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Student NotesLet's look at one more way to generate interest in a song before we look at some Jazz specific ways. What if we were to stop playing, stop counting, and stay perfectly still for a moment or two? This puts the audience and the player(s) in a state of tension and they will stay that way (if you don't stop too long) until you play the next set of notes, rhythms, or chords. It's great fun to add into a song, especially at the last few bars (measures) of a song.

In contrast to a complete stop, what if we were to hold a note or a chord for an indeterminate length of time? This is also great for the end of a song. One or several holds can be used to generate a big finish to a song. When used in conjunction with a complete stop first, it really adds excitement to the finish of a song. Drummers playing a wild solo at the end of a song are most commonly playing this solo during a hold.

Look at the figure above. The two diagonal lines in the first measure (between the first and second quarter notes) tell the player to stop completely, abruptly and stay perfectly still. These lines are referred to as a "Grand Pause," G.P., or "The Cut Off." The symbol over the last quarter note in the first measure is tells the player to hold this note. This symbol is referred to as a "Fermatas," "The Birds Eye," or "The Hold." If you are playing or listening to classical music, formal terms like The Conductor's Score, Grand Pause, or Fermatas are used to describe these interesting musically related things and ideas. If you are in the Jazz world, you will hear less formal terms used. Jazz is a less formal way of doing music. Being a Jazz musician myself, I would use terms like The Chart, The Cut Off, and The Hold (or birds eye) to describe these interesting musically related things and ideas.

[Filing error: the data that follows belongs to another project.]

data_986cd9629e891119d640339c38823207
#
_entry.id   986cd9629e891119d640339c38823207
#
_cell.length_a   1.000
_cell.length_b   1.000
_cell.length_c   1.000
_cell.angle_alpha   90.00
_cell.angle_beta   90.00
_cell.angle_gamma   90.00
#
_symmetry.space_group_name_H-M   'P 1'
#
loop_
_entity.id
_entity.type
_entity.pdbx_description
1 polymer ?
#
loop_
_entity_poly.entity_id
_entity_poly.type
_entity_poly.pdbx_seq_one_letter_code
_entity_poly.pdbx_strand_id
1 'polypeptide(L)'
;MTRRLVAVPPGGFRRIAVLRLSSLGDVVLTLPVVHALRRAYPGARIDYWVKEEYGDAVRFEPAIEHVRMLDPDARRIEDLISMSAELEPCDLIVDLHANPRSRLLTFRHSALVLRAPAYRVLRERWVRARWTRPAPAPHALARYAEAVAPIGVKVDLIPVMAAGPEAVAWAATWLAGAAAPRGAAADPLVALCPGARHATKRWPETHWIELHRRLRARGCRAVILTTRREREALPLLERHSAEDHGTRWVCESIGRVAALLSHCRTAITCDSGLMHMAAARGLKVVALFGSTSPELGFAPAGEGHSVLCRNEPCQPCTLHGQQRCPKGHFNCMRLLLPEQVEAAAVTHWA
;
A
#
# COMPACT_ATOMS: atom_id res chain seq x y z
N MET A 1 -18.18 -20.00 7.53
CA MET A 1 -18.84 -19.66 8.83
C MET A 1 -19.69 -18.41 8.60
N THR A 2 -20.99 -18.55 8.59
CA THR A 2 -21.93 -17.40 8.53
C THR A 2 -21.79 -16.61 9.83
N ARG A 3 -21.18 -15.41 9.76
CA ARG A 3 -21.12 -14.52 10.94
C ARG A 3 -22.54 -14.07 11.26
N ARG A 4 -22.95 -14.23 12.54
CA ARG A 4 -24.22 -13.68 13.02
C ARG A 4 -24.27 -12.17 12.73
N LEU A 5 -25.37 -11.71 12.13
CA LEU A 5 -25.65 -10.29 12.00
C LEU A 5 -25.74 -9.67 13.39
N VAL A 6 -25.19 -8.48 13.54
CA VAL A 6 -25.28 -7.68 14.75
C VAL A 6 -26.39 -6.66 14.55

I have a bias and I will tell what that bias is here. This does not mean that you should develop the same bias. Follow your own path and not a path someone else has made for themselves. I chose my path many years ago based on many factors, musical, personal taste, environmental, and etc. You must do the same for yourself. My bias is:

"I believe Jazz to be the ultimate musical expression. I believe Jazz to be in a higher form of music then Classical. I believe that most early composers were in fact Jazz musicians that were asked to write down their solos so that other people could play and enjoy them. I consider live performance of Classical music to be boring in the same way as I would find watching the same movie over and over to be boring. Performers of Classical music have many rules and restrictions to the original score. Classical performances offer little risk on the part of the players or the Conductor. Jazz in it's essence is risk taking and creation at it's highest level in music. Musical scores become reference guides and not rule books in the musical world of Jazz. Each player is able to express themselves to any degree in the Jazz format. Making music without reading it from a page becomes an exercise in on-the-spot compositions. The players' performance risk is much greater in Jazz then in Classical, but the rewards are equally greater for the player and the audience. This is my personal opinion, and with this said, lets talk Jazz....."
12 Note Companion
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